How to Protect Your Online Businesses from Phishing Attacks

2Checkout (now Verifone)
8 min readOct 27, 2022

Every day, companies of all sizes are phished. Phishing attacks are becoming more sophisticated and harder to spot, making them a serious threat to businesses.

In the US, phishing attacks have cost businesses over $54 million, with over 241,342 affected in 2020.

So what is phishing? What are the most common types of phishing attacks? And most importantly, how can you protect your business from them?

This article will answer all those questions and offer tips to protect your business from phishing attacks.

Key Highlights

  • Phishing is a cyber attack that uses fraudulent emails or websites to steal sensitive information such as login credentials or credit card information.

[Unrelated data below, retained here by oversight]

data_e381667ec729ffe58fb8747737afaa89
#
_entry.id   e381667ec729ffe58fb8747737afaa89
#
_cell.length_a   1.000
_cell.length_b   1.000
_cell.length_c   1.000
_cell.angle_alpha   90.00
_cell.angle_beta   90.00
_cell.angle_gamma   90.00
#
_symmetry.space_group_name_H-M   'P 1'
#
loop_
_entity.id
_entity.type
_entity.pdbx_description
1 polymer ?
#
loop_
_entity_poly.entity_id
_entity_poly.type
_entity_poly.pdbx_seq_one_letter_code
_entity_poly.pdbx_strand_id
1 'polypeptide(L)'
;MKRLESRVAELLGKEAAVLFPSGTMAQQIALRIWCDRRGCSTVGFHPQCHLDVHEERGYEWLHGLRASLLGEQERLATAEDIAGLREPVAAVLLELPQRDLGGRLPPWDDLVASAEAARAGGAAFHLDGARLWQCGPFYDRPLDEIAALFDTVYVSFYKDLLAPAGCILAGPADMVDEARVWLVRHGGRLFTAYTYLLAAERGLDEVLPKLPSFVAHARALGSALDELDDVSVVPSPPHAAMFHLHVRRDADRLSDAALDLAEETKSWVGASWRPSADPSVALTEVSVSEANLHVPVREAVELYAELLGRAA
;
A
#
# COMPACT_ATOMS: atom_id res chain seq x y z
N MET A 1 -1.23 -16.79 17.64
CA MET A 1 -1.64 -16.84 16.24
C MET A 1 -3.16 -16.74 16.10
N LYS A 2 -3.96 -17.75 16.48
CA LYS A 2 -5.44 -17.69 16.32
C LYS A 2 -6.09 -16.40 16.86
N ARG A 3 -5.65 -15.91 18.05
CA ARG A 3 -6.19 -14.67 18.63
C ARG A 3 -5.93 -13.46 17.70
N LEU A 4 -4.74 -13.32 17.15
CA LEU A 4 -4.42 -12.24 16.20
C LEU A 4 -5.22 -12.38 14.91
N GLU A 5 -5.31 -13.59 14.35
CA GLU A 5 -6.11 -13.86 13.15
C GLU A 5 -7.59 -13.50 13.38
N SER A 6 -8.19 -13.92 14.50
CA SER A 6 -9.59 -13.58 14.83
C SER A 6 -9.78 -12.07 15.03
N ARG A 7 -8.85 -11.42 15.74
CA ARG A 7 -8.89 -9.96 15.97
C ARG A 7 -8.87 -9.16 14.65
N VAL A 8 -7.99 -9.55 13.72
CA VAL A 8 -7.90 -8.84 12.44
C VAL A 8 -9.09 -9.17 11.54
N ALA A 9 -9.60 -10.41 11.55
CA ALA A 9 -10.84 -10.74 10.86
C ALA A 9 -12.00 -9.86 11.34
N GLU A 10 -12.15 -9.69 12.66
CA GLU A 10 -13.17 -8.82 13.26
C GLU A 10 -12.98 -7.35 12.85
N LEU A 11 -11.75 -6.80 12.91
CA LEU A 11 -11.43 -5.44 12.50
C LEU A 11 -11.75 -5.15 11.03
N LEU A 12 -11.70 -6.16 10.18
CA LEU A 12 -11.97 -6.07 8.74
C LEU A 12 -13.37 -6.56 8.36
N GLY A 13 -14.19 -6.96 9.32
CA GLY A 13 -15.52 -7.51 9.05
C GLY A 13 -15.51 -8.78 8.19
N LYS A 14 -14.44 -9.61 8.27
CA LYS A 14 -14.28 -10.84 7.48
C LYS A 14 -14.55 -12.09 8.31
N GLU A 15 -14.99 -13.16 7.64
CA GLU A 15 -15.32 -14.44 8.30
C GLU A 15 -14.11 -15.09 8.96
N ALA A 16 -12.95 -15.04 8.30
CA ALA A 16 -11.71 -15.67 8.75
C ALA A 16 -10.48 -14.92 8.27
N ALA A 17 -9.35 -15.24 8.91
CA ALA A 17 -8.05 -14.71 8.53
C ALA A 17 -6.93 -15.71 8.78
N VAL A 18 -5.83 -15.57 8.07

• Some of the most common phishing attacks are spoofed email, spear phishing, smishing, vishing and pharming.
  • There are several steps businesses can take to protect themselves from phishing attacks, including implementing anti-phishing software and training employees on how to spot phishing emails.
  • Phishing attacks are becoming more sophisticated, so staying up-to-date on the latest trends and methods is important.

What is Phishing?

Simply put, phishing is a cyber attack that uses fraudulent emails or websites to steal sensitive information such as login credentials or credit card information. Phishers can also use this information to access corporate networks and systems.

But it’s more than just some random person sending out emails. Phishing is a well-planned attack by cybercriminals who have studied their target. They know what to say and how to say it to trick you into giving them the information they want.